You are using an outdated browser.
Please upgrade your browser
and improve your visit to our site.
Skip Navigation

Payroll Update

Political maneuvering in the payroll tax wars has gotten very complicated very fast. Yesterday the Republican-controlled House passed a payroll tax-cut extension, 234-193, that also included approval of the Keystone XL pipeline (which the president said would be a deal-breaker). House Speaker John Boehner immediately demanded that the Democratic-controlled Senate (which previously rejected its own Democratic and Republican versions of the payroll tax-cut extension, with a majority of Republicans and most Republican leaders voting against both versions) vote on the House-passed bill. Yeah, sure, fine, Senate Majority Leader Harry Reid said. Let's vote on your totally unacceptable bill, and when it fails we can negotiate something that can really pass.

But Senate Minority Leader Mitch McConnell blocked a Senate vote on the House's payroll tax-cut extension, thereby defying both Reid and Boehner. Why? Because McConnell wants to vote first on a bill that will keep the government funded after Dec. 16. That way Senate Republicans can leave town for Christmas break, scotch the payroll-tax-cut extension (which has been nothing but a headache for McConnell), and not give ground on the Keystone pipeline.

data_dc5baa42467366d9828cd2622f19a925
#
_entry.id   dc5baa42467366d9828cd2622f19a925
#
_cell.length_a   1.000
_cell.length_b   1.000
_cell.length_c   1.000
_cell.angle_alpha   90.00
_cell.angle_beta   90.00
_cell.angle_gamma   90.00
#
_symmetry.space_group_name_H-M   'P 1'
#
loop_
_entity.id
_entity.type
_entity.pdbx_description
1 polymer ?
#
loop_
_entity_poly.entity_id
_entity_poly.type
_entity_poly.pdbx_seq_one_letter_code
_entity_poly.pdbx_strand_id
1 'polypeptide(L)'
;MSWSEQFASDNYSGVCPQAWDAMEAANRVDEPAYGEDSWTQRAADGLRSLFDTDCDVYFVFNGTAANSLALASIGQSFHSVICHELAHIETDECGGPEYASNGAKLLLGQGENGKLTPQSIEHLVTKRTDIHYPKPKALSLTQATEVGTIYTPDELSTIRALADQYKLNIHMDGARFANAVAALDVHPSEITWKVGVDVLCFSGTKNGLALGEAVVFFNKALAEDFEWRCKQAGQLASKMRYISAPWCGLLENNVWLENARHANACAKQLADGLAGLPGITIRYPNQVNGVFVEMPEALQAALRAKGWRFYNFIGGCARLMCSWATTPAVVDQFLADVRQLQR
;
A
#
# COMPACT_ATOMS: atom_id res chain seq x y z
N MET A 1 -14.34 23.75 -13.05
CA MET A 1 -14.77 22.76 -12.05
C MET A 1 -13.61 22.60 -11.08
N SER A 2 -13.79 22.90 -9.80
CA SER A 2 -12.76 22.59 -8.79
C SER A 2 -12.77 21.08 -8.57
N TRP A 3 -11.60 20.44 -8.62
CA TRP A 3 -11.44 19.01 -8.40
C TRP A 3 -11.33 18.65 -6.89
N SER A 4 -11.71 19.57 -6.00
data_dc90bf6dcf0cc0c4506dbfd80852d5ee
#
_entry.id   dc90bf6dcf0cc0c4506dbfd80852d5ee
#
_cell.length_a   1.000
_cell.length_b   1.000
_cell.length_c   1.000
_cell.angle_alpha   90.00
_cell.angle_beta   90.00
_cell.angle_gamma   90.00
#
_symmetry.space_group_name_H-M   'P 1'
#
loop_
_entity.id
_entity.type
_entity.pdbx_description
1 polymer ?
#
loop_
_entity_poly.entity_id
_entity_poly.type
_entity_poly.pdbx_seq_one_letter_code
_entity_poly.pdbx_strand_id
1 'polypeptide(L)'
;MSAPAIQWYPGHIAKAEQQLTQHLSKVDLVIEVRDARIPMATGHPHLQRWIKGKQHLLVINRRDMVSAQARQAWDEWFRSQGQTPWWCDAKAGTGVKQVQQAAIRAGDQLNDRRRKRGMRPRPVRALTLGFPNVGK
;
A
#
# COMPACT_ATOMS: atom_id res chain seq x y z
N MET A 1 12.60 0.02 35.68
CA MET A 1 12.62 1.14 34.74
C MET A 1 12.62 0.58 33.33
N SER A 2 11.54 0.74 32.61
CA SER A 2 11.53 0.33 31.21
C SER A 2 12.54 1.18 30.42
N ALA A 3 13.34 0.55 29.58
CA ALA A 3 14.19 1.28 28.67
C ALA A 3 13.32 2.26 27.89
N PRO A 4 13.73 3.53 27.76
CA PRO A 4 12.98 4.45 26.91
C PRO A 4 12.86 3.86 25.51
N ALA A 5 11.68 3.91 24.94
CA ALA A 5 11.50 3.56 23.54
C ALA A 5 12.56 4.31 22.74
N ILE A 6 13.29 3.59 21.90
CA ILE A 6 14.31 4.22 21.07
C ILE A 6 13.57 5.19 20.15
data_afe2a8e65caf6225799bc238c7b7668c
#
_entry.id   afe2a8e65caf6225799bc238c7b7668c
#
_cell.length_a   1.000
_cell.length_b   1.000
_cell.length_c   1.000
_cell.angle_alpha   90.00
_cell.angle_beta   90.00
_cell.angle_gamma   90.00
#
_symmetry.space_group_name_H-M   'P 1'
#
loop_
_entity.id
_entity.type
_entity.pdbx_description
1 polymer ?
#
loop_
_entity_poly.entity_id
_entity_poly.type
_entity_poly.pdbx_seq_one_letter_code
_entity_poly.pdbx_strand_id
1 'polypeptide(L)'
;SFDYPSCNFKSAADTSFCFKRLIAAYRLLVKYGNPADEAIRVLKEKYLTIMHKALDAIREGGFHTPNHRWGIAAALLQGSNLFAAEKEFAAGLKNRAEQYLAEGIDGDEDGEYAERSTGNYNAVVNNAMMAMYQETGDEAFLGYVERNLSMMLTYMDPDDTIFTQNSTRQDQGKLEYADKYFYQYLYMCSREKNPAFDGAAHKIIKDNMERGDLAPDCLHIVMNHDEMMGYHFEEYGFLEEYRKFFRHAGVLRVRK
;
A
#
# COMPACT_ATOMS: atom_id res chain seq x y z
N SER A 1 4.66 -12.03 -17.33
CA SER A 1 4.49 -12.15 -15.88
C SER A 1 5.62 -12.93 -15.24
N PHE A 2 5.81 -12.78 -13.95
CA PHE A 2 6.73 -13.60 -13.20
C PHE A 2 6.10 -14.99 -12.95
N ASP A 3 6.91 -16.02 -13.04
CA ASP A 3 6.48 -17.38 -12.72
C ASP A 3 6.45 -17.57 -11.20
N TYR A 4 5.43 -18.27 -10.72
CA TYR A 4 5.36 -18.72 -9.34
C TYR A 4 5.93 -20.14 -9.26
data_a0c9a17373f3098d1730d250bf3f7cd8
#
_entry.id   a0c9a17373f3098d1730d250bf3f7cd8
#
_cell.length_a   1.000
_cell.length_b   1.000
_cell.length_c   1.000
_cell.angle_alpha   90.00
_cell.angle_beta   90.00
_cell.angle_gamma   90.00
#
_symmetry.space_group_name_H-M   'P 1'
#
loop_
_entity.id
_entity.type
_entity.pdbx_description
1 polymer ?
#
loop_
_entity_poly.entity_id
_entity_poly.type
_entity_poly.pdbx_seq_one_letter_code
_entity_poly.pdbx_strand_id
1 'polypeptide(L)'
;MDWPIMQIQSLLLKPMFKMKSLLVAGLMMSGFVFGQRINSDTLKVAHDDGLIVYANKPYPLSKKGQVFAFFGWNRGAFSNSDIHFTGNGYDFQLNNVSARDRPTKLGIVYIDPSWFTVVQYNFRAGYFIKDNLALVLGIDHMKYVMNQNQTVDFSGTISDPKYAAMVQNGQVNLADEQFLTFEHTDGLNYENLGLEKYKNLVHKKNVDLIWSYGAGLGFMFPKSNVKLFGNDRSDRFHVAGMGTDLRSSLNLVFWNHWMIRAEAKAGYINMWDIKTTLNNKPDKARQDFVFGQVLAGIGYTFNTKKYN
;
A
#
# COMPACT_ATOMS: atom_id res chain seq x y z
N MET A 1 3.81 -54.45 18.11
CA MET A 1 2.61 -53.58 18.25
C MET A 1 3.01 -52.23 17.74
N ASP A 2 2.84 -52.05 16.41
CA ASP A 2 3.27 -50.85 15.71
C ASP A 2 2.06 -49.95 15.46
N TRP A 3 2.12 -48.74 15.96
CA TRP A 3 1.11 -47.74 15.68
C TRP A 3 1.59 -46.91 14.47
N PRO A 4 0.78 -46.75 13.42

Reid knows this, and he also knows that if the government has to shut down on Friday because Congress hasn't acted, blame will likely be leveled on Republican intransigence, as it was in 1995 and 1996. The person most blamed for the mid-1990s shutdowns was then-Speaker Newt Gingrich, and to convey the message that it's 1995 all over again Reid has taken to calling Gingrich the "presumptive Republican nominee." (It says a lot about the peculiar state of Republican politics these days that if you want to torture Republican officeholders all you have to do is call the current front-runner for their party's presidential nomination the "presumptive Republican nominee.")

So Reid insists that no vote be held to avert government shutdown until the Senate votes first on the payroll tax-cut extension. When it fails, Reid will demand that the Republicans cooperate on a more bipartisan version of the payroll tax-cut bill (i.e., one without Keystone pipeline approval and a few other poison pills). Then, and only then, will Reid permit a vote to prevent government shutdown.

Salon's Andrew Leonard thinks this is an "unwinnable" fight for Obama. I disagree. I think Reid can probably maneuver the Republicans into extending the payroll tax cut without forcing Obama's hand on the Keystone pipeline. What may be lost is the millionaire surtax that pays for the payroll tax cut extension. In other words, Congress may grant the payroll tax cut without paying for it. But I don't see that as a serious political loss for Obama. He can always take up the cause of fiscal responsibility in the new year. The deficit, the income-inequality issue, and the GOP's politically damaging solicitude for the wealthy at the expense of deficit reduction will still be with us in 2012.